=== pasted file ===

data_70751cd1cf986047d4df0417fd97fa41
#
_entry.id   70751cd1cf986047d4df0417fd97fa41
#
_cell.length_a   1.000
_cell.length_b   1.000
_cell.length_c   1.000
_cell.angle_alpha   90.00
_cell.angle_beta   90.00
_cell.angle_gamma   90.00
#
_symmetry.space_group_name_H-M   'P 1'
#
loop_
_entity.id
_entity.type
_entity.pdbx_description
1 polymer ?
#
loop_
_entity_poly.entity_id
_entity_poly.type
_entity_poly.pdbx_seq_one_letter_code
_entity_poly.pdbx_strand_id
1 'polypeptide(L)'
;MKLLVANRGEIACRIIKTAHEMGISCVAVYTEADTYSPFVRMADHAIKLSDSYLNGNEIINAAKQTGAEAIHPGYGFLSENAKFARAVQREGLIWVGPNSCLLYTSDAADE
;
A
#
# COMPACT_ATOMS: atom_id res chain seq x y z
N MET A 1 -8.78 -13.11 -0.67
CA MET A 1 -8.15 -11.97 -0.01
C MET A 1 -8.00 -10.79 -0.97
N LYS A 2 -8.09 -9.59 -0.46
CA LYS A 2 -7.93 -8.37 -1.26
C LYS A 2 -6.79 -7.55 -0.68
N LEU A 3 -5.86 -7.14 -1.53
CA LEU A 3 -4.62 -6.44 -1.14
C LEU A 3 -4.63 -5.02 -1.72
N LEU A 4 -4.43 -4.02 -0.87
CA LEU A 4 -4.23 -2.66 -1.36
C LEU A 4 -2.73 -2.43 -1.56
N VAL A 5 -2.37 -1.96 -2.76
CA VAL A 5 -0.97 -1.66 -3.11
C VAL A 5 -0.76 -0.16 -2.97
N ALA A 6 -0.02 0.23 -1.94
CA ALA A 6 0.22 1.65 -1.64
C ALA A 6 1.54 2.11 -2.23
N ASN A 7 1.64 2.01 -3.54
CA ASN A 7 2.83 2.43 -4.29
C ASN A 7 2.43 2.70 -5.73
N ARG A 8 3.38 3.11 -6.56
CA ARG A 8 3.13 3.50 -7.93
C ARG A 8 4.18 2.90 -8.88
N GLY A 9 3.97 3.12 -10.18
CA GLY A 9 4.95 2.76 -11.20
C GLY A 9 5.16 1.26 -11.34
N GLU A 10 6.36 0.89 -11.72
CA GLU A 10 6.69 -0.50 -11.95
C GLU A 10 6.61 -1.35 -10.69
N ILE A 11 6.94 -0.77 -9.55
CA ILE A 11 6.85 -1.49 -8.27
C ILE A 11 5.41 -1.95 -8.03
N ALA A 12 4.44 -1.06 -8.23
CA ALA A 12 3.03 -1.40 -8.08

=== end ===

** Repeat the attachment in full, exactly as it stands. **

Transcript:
data_70751cd1cf986047d4df0417fd97fa41
#
_entry.id   70751cd1cf986047d4df0417fd97fa41
#
_cell.length_a   1.000
_cell.length_b   1.000
_cell.length_c   1.000
_cell.angle_alpha   90.00
_cell.angle_beta   90.00
_cell.angle_gamma   90.00
#
_symmetry.space_group_name_H-M   'P 1'
#
loop_
_entity.id
_entity.type
_entity.pdbx_description
1 polymer ?
#
loop_
_entity_poly.entity_id
_entity_poly.type
_entity_poly.pdbx_seq_one_letter_code
_entity_poly.pdbx_strand_id
1 'polypeptide(L)'
;MKLLVANRGEIACRIIKTAHEMGISCVAVYTEADTYSPFVRMADHAIKLSDSYLNGNEIINAAKQTGAEAIHPGYGFLSENAKFARAVQREGLIWVGPNSCLLYTSDAADE
;
A
#
# COMPACT_ATOMS: atom_id res chain seq x y z
N MET A 1 -8.78 -13.11 -0.67
CA MET A 1 -8.15 -11.97 -0.01
C MET A 1 -8.00 -10.79 -0.97
N LYS A 2 -8.09 -9.59 -0.46
CA LYS A 2 -7.93 -8.37 -1.26
C LYS A 2 -6.79 -7.55 -0.68
N LEU A 3 -5.86 -7.14 -1.53
CA LEU A 3 -4.62 -6.44 -1.14
C LEU A 3 -4.63 -5.02 -1.72
N LEU A 4 -4.43 -4.02 -0.87
CA LEU A 4 -4.23 -2.66 -1.36
C LEU A 4 -2.73 -2.43 -1.56
N VAL A 5 -2.37 -1.96 -2.76
CA VAL A 5 -0.97 -1.66 -3.11
C VAL A 5 -0.76 -0.16 -2.97
N ALA A 6 -0.02 0.23 -1.94
CA ALA A 6 0.22 1.65 -1.64
C ALA A 6 1.54 2.11 -2.23
N ASN A 7 1.64 2.01 -3.54
CA ASN A 7 2.83 2.43 -4.29
C ASN A 7 2.43 2.70 -5.73
N ARG A 8 3.38 3.11 -6.56
CA ARG A 8 3.13 3.50 -7.93
C ARG A 8 4.18 2.90 -8.88
N GLY A 9 3.97 3.12 -10.18
CA GLY A 9 4.95 2.76 -11.20
C GLY A 9 5.16 1.26 -11.34
N GLU A 10 6.36 0.89 -11.72
CA GLU A 10 6.69 -0.50 -11.95
C GLU A 10 6.61 -1.35 -10.69
N ILE A 11 6.94 -0.77 -9.55
CA ILE A 11 6.85 -1.49 -8.27
C ILE A 11 5.41 -1.95 -8.03
N ALA A 12 4.44 -1.06 -8.23
CA ALA A 12 3.03 -1.40 -8.08